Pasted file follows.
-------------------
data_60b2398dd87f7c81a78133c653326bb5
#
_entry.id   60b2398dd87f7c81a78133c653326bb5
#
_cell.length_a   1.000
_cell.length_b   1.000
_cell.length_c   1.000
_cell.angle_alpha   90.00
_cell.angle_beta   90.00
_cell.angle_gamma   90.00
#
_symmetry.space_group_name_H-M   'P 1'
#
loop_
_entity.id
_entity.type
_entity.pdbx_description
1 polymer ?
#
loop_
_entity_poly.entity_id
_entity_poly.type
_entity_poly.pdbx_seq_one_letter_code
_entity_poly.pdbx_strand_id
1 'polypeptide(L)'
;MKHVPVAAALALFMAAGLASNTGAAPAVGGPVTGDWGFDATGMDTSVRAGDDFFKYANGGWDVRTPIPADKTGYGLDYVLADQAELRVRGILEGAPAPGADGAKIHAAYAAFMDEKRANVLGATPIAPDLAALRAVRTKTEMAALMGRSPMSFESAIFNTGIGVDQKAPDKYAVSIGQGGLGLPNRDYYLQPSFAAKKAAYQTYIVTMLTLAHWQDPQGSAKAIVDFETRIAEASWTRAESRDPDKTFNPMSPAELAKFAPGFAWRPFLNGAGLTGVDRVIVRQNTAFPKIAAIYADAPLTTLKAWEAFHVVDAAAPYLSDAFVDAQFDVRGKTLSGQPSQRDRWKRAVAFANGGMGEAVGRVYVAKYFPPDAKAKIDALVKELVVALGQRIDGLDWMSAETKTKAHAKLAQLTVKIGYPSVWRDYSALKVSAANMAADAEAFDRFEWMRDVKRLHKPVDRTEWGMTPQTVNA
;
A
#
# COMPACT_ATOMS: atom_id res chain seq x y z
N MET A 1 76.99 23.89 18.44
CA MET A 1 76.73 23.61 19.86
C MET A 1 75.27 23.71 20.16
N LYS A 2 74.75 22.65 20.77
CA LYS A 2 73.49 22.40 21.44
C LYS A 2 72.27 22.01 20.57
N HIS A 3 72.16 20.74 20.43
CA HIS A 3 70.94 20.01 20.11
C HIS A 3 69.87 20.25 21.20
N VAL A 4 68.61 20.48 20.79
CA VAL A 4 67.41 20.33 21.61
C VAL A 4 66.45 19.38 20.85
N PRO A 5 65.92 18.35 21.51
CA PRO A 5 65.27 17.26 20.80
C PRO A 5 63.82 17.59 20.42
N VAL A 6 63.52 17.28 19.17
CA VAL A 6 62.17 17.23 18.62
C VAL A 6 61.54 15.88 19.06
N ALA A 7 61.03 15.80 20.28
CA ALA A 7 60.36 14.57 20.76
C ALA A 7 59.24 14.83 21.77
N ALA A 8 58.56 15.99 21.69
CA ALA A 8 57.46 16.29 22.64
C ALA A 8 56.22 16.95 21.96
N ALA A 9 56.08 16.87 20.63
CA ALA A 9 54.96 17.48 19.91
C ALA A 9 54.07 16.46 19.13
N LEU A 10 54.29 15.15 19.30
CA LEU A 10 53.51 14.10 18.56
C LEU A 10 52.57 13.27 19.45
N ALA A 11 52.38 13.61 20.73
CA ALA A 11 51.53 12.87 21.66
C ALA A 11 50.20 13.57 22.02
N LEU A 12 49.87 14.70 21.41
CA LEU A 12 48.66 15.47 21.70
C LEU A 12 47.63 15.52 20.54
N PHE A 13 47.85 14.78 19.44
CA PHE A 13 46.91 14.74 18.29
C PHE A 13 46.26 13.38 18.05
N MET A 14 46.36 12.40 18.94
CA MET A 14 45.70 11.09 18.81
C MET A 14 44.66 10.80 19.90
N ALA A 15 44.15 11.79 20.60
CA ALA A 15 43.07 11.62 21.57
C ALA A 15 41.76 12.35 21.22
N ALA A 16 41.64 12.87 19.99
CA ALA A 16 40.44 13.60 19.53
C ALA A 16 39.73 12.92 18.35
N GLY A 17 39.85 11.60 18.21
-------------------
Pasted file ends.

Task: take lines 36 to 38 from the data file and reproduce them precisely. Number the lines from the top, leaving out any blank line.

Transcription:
C LYS A 2 72.27 22.01 20.57
N HIS A 3 72.16 20.74 20.43
CA HIS A 3 70.94 20.01 20.11